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The future is here

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It looks like smartphone farms could be more profitable than livestock or crop farming, yes? - Tefo M
 
August 5 · Issue #52 · View online
iAfrikan Daily Brief
It looks like smartphone farms could be more profitable than livestock or crop farming, yes? - Tefo Mohapi

On 8 May 2019, when we launched this newsletter we to a look at how emerging technologies like Artificial Intelligence could impact Africa and how the continent can use them. The reality however is that the future is here, now.
However, as William Gibson, an American-Canadian writer of the cyberpunk subgenre of science fiction, once said in several interviews:
The future is already here — it’s just not very evenly distributed
A Chinese smartphone farm with more than 10,000 phones in the 'click farm' which are designed to boost social media pages' popularity.
It’s one thing to look at things like AI, Machine Learning, Drones (and more) and fantasize about how they could be used in Africa. However, looking at China and other countries, digital technologies are already being used in ways that one would never have thought.
In some cases, it is not even complicated but
Take for instance the profitable business of smartphone farms (literally, rooms and warehouses filled with thousands of smartphones) which are found across China and can be hired by anyone for a variety of services from getting fake social media followers, fake Page likes and fake Ad clicks ad more. This is a multi-billion dollar business in China that employs hundreds of people.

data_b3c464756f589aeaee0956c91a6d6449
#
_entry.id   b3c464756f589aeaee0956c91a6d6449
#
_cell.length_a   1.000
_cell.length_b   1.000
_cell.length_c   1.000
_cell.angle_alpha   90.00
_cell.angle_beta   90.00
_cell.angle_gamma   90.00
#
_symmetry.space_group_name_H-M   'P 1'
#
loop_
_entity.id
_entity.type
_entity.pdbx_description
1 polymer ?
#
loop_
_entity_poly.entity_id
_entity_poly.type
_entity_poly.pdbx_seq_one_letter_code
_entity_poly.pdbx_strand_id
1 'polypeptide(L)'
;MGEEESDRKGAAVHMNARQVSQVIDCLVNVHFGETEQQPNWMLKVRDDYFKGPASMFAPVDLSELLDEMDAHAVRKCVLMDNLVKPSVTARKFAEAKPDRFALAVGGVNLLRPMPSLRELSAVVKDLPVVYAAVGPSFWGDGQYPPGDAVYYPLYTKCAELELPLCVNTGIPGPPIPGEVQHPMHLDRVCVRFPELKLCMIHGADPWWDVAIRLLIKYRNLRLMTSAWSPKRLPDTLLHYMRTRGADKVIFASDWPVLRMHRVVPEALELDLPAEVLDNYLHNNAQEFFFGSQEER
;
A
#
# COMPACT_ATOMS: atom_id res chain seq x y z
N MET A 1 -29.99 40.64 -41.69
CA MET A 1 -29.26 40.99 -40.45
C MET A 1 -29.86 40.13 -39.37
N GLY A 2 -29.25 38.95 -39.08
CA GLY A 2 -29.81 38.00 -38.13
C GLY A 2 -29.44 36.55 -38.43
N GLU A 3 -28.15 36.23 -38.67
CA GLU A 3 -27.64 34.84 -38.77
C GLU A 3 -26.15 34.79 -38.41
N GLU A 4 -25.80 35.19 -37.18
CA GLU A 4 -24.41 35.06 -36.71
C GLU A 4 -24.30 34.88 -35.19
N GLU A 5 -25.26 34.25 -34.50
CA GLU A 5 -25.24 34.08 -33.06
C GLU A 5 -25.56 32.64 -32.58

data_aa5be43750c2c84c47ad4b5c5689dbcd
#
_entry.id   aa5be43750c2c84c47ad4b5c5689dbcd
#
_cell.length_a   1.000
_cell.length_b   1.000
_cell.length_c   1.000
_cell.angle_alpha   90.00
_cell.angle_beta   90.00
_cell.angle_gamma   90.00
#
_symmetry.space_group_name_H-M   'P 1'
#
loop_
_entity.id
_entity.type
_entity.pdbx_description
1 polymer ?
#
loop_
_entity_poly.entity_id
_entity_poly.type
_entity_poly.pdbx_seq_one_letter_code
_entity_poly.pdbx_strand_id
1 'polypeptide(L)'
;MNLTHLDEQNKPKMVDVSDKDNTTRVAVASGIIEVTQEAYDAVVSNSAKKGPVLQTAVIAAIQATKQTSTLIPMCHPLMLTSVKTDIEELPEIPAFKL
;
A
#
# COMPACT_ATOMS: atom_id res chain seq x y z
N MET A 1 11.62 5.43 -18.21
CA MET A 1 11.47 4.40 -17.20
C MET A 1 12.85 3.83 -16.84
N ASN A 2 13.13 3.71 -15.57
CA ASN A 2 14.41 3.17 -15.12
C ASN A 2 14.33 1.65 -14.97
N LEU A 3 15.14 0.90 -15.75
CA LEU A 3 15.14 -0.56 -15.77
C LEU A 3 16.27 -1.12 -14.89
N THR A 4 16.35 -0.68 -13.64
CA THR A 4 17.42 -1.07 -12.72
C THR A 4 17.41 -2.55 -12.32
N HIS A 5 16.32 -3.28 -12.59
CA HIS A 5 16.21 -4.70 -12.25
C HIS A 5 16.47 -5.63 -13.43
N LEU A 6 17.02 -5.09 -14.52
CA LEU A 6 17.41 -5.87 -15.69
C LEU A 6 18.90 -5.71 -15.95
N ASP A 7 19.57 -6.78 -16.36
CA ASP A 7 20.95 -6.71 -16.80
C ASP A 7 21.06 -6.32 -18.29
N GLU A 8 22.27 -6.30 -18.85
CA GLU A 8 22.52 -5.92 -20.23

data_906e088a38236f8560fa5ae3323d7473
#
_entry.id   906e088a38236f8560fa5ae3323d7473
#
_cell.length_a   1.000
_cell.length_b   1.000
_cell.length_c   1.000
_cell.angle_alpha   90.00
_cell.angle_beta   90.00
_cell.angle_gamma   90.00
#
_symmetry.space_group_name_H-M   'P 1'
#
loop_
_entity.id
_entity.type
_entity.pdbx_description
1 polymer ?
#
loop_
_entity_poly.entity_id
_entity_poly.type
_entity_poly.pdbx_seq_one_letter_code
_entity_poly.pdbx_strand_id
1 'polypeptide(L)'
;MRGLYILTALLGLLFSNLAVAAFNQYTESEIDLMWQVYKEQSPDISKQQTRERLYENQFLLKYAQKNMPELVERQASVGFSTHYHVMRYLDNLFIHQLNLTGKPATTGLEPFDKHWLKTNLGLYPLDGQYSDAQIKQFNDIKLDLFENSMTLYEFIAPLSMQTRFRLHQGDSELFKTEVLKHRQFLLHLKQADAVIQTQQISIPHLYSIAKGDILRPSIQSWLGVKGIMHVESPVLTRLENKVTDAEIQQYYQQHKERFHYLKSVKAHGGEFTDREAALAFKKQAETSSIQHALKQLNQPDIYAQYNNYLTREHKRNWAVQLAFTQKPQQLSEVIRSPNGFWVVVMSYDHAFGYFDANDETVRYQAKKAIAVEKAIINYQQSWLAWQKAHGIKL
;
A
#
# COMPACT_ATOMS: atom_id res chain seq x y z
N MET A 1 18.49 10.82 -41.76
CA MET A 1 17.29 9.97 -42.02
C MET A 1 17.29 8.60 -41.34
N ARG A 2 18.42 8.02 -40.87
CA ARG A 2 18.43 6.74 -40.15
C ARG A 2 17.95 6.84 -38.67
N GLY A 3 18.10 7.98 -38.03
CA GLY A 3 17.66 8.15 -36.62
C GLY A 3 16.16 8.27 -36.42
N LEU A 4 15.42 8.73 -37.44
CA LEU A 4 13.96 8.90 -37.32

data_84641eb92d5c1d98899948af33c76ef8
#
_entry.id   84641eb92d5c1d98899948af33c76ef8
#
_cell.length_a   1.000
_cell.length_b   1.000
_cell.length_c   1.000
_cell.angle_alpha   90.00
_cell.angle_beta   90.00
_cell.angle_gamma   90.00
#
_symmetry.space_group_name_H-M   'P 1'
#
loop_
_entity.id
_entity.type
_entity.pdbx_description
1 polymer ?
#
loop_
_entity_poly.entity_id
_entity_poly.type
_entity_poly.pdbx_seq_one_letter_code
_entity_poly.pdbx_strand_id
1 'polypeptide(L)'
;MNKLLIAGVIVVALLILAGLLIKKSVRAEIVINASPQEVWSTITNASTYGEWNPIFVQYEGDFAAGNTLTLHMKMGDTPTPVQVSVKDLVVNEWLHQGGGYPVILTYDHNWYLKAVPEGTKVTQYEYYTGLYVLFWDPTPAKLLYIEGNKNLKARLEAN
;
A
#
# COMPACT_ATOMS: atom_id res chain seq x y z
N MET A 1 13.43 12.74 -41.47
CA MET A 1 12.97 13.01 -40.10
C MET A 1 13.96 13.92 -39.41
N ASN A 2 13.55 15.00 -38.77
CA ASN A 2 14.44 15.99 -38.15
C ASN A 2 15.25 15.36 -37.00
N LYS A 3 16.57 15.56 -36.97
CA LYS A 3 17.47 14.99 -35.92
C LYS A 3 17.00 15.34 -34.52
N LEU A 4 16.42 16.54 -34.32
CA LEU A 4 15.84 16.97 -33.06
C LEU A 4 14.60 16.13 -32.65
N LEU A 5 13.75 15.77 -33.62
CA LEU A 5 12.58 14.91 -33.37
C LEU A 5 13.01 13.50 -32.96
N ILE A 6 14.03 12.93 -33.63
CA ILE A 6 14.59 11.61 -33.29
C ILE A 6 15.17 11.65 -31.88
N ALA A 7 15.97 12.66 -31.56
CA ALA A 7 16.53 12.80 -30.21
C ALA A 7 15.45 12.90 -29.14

China Has A Secret $50 Billion Dollar Click Farm Problem
I mention this one example because it has many implications. Some use click farms to make sure their apps appear and trend on App Stores while others use them to buy fake YouTube, Soundcloud plays and even Twitter followers. As such, it becomes extremely difficult to determine whether a topic or video is trending on social media because real humans are talking and sharing it or whether its bots (through click farms) contributing to this.
More importantly, this has serious implications, as we’ve witnessed previously, such fake engagement can sway elections, even in Africa. Worse still, those with vested interest in political outcomes of other countries, are already investing millions of dollars in bots and similar solutions - like this Russian troll factory that had a $1,25 million daily budget to influence the 2016 American elections.
Recommended
Fitness trackers are unreliable for darker skin
Dr. Michio Kaku on why Africa should invest in the intellectual capital economy
South Africa is introducing coding in schools
Using technology in storytelling to drive change
Read This Book
“What was the point of fighting if nothing was really destined to change?”
In this international classic published in 1961, Frantz Fanon examines the traumatic effects of colonisation on the colonised. He explains the consequences of a decolonising struggle on individuals and on the nation as a whole as he explores class, race, violence, culture and freedom. A major influence on human rights and liberation struggles around the world, The Wretched of the Earth by Frantz Fanon is particularly current and compelling for Africans today. 
“To educate the masses politically does not mean, cannot mean, making a political speech. What it means is to try, relentlessly and passionately, to teach the masses that everything depends on them; that if we stagnate it is their responsibility, and that if we go forward it is due to them too, that there is no such thing as a demiurge, that there is no famous man who will take the responsibility for everything, but that the demiurge is the people themselves and the magic hands are finally only the hands of the people.” ― Frantz Fanon
“One of Fanons’s major contributions was a recognition of the tension that would emerge between the African elite and the working people at the moment of freedom as they each sought to define their identities and find their place in the post-colonial world,” said Xolela Mangcu on the book by Fanon.
The Wretched of the Earth by Frantz Fanon
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